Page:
Synopses & Reviews
FACs (forward air controllers) in Vietnam flew low and slow, searching for signs of an elusive enemy. Often they trolled themselves as bait for the NVA troops to try to shoot down. When a friendly unit made contact, having a FAC overhead made their day because the FACs controlled the bomb-, rocket-, and napalm-laden fast movers, fighter jets and attack aircraft whose ordnance often made the difference between life and death. They were regarded by many of their airforce and naval aviator brethren as insane, suicidal, or both. In addition to the perils of enemy fire which ranged from lucky AK-47 shots to .51 caliber machine guns and SA-7 shoulder-fired surface-to-air missiles, you had to watch out to keep from being blown up in a B-52 Arc-Light strike or knocked down by friendly artillery. As the title suggests, however, Naked in Da Nang is not an angst ridden account of mortal combat. Following in the footsteps of Richard Hooker's classic M*A*S*H: A Novel About Three Army Doctors, author Jackson has a keen eye for the absurdities that abound in a combat zone. That the humor is often dark only serves to sharpen its comic edge.- These pilots were considered the "Guardian Angels" of the Vietnam ground soldier- Refers to the "unarmed" nature of FAC (Forward Air Controllers) aircraft- Low-tech aircraft that survived combat on pilot skills only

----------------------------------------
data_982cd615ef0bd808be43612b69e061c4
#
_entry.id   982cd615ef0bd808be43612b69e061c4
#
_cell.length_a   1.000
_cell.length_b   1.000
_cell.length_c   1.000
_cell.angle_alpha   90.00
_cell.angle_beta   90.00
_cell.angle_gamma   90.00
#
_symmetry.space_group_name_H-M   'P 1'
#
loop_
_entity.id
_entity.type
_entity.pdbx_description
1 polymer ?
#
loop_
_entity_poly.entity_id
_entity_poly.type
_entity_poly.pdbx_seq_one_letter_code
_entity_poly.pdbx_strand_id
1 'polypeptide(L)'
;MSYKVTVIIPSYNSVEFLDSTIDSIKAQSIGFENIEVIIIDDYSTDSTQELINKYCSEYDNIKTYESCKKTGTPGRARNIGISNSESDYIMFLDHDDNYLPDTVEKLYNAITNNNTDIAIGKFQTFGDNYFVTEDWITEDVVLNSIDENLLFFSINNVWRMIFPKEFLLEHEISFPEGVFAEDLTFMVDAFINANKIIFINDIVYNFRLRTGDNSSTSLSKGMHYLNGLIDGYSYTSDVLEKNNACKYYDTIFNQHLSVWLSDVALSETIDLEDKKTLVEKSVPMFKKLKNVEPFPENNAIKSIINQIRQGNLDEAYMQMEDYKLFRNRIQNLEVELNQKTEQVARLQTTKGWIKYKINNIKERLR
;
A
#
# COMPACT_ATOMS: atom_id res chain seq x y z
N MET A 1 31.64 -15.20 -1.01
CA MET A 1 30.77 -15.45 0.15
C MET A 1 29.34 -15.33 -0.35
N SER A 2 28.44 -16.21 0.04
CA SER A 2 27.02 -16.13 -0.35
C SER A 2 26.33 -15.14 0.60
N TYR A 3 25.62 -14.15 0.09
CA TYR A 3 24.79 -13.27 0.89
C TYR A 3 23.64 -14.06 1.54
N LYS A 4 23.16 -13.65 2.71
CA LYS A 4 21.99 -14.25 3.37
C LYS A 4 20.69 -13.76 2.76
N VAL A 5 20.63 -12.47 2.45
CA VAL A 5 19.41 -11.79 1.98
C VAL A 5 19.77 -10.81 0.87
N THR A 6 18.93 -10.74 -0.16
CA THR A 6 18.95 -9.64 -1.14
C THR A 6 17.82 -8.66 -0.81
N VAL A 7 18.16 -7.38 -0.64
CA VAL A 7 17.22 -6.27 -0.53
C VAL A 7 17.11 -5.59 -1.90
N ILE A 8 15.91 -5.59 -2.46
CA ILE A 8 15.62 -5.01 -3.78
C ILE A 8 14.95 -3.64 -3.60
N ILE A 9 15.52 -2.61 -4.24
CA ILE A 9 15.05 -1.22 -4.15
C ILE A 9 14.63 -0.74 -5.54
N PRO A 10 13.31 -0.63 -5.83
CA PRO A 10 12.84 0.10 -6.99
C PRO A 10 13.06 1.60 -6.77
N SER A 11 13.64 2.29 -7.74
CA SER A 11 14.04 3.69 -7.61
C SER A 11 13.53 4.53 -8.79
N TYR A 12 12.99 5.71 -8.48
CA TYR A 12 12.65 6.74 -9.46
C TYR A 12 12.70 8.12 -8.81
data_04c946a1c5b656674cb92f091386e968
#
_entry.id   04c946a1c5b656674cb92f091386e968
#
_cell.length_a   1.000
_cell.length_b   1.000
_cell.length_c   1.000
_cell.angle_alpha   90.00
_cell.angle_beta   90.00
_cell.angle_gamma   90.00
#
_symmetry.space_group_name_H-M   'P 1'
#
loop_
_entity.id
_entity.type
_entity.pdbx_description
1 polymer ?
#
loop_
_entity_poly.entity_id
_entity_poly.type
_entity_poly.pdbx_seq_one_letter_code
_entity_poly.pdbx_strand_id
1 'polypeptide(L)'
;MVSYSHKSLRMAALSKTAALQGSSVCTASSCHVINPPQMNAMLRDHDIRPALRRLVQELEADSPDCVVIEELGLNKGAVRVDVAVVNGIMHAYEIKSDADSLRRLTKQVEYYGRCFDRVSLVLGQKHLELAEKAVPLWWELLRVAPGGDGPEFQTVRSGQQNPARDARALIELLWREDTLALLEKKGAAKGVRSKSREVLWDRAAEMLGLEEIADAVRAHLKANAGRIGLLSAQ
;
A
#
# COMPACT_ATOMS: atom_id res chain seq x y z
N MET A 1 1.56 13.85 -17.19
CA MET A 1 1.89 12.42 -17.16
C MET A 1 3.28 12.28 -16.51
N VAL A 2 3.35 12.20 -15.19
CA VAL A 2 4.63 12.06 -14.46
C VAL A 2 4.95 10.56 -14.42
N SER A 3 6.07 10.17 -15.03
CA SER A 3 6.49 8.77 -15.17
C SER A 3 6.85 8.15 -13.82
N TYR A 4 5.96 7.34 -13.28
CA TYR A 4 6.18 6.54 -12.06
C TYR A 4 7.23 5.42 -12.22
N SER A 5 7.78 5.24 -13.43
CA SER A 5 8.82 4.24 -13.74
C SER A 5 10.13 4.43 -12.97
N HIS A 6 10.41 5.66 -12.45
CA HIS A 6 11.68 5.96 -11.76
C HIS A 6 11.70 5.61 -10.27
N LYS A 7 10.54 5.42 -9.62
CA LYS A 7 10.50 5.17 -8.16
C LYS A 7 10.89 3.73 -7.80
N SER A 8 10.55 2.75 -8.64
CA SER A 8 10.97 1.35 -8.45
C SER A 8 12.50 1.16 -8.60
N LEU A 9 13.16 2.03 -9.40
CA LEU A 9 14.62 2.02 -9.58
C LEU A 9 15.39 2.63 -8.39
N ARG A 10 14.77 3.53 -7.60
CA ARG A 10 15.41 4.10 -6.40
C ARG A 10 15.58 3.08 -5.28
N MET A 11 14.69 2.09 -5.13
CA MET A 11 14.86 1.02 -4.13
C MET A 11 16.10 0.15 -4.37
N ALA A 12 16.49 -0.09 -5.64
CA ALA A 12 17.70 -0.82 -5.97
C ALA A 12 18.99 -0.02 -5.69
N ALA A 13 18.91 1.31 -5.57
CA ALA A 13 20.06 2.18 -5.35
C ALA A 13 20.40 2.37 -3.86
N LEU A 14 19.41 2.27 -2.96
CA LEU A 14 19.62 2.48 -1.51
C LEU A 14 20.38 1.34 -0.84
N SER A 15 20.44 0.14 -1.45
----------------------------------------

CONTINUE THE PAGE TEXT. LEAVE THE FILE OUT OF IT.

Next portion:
About the Author
Mike Jackson retired from the Air Force as a lieutenant colonel in 1991 following 23 years on active duty. Formerly, he was executive director of the National Aviation Hall of Fame (NAHF) at Wright-Patterson Air Force Base in Dayton, Ohio. He and coauthor Tara Dixon-Engel are founders of the American Veterans Institute. Colonel Jackson and Ms. Dixon-Engel live near Dayton.